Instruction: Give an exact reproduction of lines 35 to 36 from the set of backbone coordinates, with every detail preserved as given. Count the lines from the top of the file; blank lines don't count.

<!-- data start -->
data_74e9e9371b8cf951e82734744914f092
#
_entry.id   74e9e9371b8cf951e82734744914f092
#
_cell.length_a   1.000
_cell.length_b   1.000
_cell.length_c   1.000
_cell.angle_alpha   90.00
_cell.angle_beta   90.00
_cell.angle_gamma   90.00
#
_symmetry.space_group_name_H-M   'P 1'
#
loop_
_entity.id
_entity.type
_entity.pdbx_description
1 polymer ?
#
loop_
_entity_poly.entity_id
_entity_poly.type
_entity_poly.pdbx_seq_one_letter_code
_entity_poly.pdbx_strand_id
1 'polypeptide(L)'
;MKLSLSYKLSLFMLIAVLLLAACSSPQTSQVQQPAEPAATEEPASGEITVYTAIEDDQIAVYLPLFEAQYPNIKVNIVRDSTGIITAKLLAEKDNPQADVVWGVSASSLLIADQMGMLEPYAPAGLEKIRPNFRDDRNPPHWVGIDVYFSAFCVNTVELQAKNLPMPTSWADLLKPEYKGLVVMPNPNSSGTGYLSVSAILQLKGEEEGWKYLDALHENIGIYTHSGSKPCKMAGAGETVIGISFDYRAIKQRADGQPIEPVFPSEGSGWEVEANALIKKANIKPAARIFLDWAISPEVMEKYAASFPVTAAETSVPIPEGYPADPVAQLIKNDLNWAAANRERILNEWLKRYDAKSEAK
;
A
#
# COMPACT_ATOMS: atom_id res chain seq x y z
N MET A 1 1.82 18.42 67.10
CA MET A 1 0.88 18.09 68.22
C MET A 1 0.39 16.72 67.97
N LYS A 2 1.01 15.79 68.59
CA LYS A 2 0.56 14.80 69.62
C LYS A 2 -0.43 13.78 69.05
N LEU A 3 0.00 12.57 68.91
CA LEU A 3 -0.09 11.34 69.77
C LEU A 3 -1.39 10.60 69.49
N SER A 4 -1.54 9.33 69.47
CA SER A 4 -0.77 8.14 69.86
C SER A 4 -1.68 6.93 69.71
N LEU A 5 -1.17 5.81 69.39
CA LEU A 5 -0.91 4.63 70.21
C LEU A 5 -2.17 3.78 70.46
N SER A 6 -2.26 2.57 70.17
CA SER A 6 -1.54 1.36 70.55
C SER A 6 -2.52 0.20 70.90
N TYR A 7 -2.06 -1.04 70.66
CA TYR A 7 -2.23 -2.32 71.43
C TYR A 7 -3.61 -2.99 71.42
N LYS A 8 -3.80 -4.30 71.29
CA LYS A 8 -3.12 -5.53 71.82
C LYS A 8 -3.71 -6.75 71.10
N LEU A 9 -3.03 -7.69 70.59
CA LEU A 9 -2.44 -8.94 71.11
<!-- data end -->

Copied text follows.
CA LYS A 2 0.56 14.80 69.62
C LYS A 2 -0.43 13.78 69.05